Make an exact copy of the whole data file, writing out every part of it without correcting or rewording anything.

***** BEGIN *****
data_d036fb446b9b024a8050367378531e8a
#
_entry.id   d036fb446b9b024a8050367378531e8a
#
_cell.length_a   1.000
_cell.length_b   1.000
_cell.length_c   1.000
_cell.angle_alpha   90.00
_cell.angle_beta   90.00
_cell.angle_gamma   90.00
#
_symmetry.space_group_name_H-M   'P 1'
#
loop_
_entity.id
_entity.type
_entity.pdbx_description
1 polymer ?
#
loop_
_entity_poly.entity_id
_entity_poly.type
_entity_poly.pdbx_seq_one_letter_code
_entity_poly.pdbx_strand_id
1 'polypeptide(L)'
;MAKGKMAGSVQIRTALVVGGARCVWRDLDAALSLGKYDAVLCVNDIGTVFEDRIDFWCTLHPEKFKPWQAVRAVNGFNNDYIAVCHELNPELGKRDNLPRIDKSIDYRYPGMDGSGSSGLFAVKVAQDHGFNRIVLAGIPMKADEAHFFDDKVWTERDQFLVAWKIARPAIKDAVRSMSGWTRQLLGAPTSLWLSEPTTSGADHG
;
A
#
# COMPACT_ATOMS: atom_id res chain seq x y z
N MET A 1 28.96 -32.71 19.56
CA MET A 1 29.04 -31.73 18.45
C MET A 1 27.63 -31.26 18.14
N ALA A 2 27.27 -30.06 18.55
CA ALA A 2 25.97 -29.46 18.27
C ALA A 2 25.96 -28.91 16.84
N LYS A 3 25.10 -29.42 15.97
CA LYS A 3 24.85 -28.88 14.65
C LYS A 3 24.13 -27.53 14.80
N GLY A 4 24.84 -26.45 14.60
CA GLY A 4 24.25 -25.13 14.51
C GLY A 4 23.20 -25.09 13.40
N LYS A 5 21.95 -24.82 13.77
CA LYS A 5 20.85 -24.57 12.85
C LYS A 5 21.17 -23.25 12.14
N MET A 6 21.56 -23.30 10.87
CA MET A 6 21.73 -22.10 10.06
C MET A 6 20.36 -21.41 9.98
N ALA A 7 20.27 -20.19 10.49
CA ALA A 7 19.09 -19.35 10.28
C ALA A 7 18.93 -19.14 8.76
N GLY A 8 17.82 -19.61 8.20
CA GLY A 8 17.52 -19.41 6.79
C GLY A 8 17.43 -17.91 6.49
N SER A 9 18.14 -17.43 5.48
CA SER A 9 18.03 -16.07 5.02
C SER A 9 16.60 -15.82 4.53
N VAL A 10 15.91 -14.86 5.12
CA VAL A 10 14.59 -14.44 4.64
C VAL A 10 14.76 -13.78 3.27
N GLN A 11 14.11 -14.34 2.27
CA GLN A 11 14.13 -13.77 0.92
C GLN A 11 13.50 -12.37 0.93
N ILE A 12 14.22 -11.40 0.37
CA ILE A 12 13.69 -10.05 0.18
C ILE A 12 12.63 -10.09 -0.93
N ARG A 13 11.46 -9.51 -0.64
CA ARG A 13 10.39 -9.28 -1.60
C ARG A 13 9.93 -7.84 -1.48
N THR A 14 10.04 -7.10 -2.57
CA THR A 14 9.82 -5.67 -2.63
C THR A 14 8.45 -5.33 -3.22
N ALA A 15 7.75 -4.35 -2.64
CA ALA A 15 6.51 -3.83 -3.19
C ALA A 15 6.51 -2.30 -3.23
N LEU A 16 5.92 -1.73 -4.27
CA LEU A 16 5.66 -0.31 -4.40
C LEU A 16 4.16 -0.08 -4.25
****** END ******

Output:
data_d036fb446b9b024a8050367378531e8a
#
_entry.id   d036fb446b9b024a8050367378531e8a
#
_cell.length_a   1.000
_cell.length_b   1.000
_cell.length_c   1.000
_cell.angle_alpha   90.00
_cell.angle_beta   90.00
_cell.angle_gamma   90.00
#
_symmetry.space_group_name_H-M   'P 1'
#
loop_
_entity.id
_entity.type
_entity.pdbx_description
1 polymer ?
#
loop_
_entity_poly.entity_id
_entity_poly.type
_entity_poly.pdbx_seq_one_letter_code
_entity_poly.pdbx_strand_id
1 'polypeptide(L)'
;MAKGKMAGSVQIRTALVVGGARCVWRDLDAALSLGKYDAVLCVNDIGTVFEDRIDFWCTLHPEKFKPWQAVRAVNGFNNDYIAVCHELNPELGKRDNLPRIDKSIDYRYPGMDGSGSSGLFAVKVAQDHGFNRIVLAGIPMKADEAHFFDDKVWTERDQFLVAWKIARPAIKDAVRSMSGWTRQLLGAPTSLWLSEPTTSGADHG
;
A
#
# COMPACT_ATOMS: atom_id res chain seq x y z
N MET A 1 28.96 -32.71 19.56
CA MET A 1 29.04 -31.73 18.45
C MET A 1 27.63 -31.26 18.14
N ALA A 2 27.27 -30.06 18.55
CA ALA A 2 25.97 -29.46 18.27
C ALA A 2 25.96 -28.91 16.84
N LYS A 3 25.10 -29.42 15.97
CA LYS A 3 24.85 -28.88 14.65
C LYS A 3 24.13 -27.53 14.80
N GLY A 4 24.84 -26.45 14.60
CA GLY A 4 24.25 -25.13 14.51
C GLY A 4 23.20 -25.09 13.40
N LYS A 5 21.95 -24.82 13.77
CA LYS A 5 20.85 -24.57 12.85
C LYS A 5 21.17 -23.25 12.14
N MET A 6 21.56 -23.30 10.87
CA MET A 6 21.73 -22.10 10.06
C MET A 6 20.36 -21.41 9.98
N ALA A 7 20.27 -20.19 10.49
CA ALA A 7 19.09 -19.35 10.28
C ALA A 7 18.93 -19.14 8.76
N GLY A 8 17.82 -19.61 8.20
CA GLY A 8 17.52 -19.41 6.79
C GLY A 8 17.43 -17.91 6.49
N SER A 9 18.14 -17.43 5.48
CA SER A 9 18.03 -16.07 5.02
C SER A 9 16.60 -15.82 4.53
N VAL A 10 15.91 -14.86 5.12
CA VAL A 10 14.59 -14.44 4.64
C VAL A 10 14.76 -13.78 3.27
N GLN A 11 14.11 -14.34 2.27
CA GLN A 11 14.13 -13.77 0.92
C GLN A 11 13.50 -12.37 0.93
N ILE A 12 14.22 -11.40 0.37
CA ILE A 12 13.69 -10.05 0.18
C ILE A 12 12.63 -10.09 -0.93
N ARG A 13 11.46 -9.51 -0.64
CA ARG A 13 10.39 -9.28 -1.60
C ARG A 13 9.93 -7.84 -1.48
N THR A 14 10.04 -7.10 -2.57
CA THR A 14 9.82 -5.67 -2.63
C THR A 14 8.45 -5.33 -3.22
N ALA A 15 7.75 -4.35 -2.64
CA ALA A 15 6.51 -3.83 -3.19
C ALA A 15 6.51 -2.30 -3.23
N LEU A 16 5.92 -1.73 -4.27
CA LEU A 16 5.66 -0.31 -4.40
C LEU A 16 4.16 -0.08 -4.25